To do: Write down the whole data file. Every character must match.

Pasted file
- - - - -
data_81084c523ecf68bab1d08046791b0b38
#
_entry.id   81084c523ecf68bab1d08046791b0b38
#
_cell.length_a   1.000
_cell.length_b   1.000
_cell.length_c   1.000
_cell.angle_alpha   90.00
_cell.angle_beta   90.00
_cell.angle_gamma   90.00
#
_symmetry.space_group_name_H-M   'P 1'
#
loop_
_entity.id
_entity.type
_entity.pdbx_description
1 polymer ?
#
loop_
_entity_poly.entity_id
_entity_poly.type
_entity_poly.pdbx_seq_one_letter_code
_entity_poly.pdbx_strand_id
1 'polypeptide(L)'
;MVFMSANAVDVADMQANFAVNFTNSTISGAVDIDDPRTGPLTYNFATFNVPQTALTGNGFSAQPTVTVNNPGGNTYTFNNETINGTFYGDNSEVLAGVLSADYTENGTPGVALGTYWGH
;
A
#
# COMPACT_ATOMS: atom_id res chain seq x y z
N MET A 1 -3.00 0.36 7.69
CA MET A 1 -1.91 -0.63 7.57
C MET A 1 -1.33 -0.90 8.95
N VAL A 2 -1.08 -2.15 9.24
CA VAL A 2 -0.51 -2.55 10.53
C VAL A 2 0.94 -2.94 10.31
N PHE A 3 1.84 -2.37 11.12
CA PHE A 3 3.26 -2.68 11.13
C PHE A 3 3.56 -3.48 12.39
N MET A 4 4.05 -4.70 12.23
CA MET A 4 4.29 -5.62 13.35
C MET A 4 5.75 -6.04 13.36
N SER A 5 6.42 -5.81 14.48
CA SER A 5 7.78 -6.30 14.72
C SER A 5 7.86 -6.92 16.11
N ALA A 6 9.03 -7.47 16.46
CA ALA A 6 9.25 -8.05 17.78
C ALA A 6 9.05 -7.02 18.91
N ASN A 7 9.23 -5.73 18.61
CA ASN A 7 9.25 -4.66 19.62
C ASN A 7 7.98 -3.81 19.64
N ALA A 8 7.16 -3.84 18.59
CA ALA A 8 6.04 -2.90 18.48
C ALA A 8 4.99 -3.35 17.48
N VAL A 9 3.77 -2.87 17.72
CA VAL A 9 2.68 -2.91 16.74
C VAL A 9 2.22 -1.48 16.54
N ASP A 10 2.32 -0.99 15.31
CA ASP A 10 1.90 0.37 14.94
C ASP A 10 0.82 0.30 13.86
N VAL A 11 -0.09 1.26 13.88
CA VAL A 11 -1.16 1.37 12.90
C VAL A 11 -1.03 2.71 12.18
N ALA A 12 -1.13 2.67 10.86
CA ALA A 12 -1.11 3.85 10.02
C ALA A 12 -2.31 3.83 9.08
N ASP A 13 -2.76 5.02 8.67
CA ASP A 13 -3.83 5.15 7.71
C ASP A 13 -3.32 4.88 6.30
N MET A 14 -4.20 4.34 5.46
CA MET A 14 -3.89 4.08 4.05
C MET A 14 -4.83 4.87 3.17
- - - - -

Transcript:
data_81084c523ecf68bab1d08046791b0b38
#
_entry.id   81084c523ecf68bab1d08046791b0b38
#
_cell.length_a   1.000
_cell.length_b   1.000
_cell.length_c   1.000
_cell.angle_alpha   90.00
_cell.angle_beta   90.00
_cell.angle_gamma   90.00
#
_symmetry.space_group_name_H-M   'P 1'
#
loop_
_entity.id
_entity.type
_entity.pdbx_description
1 polymer ?
#
loop_
_entity_poly.entity_id
_entity_poly.type
_entity_poly.pdbx_seq_one_letter_code
_entity_poly.pdbx_strand_id
1 'polypeptide(L)'
;MVFMSANAVDVADMQANFAVNFTNSTISGAVDIDDPRTGPLTYNFATFNVPQTALTGNGFSAQPTVTVNNPGGNTYTFNNETINGTFYGDNSEVLAGVLSADYTENGTPGVALGTYWGH
;
A
#
# COMPACT_ATOMS: atom_id res chain seq x y z
N MET A 1 -3.00 0.36 7.69
CA MET A 1 -1.91 -0.63 7.57
C MET A 1 -1.33 -0.90 8.95
N VAL A 2 -1.08 -2.15 9.24
CA VAL A 2 -0.51 -2.55 10.53
C VAL A 2 0.94 -2.94 10.31
N PHE A 3 1.84 -2.37 11.12
CA PHE A 3 3.26 -2.68 11.13
C PHE A 3 3.56 -3.48 12.39
N MET A 4 4.05 -4.70 12.23
CA MET A 4 4.29 -5.62 13.35
C MET A 4 5.75 -6.04 13.36
N SER A 5 6.42 -5.81 14.48
CA SER A 5 7.78 -6.30 14.72
C SER A 5 7.86 -6.92 16.11
N ALA A 6 9.03 -7.47 16.46
CA ALA A 6 9.25 -8.05 17.78
C ALA A 6 9.05 -7.02 18.91
N ASN A 7 9.23 -5.73 18.61
CA ASN A 7 9.25 -4.66 19.62
C ASN A 7 7.98 -3.81 19.64
N ALA A 8 7.16 -3.84 18.59
CA ALA A 8 6.04 -2.90 18.48
C ALA A 8 4.99 -3.35 17.48
N VAL A 9 3.77 -2.87 17.72
CA VAL A 9 2.68 -2.91 16.74
C VAL A 9 2.22 -1.48 16.54
N ASP A 10 2.32 -0.99 15.31
CA ASP A 10 1.90 0.37 14.94
C ASP A 10 0.82 0.30 13.86
N VAL A 11 -0.09 1.26 13.88
CA VAL A 11 -1.16 1.37 12.90
C VAL A 11 -1.03 2.71 12.18
N ALA A 12 -1.13 2.67 10.86
CA ALA A 12 -1.11 3.85 10.02
C ALA A 12 -2.31 3.83 9.08
N ASP A 13 -2.76 5.02 8.67
CA ASP A 13 -3.83 5.15 7.71
C ASP A 13 -3.32 4.88 6.30
N MET A 14 -4.20 4.34 5.46
CA MET A 14 -3.89 4.08 4.05
C MET A 14 -4.83 4.87 3.17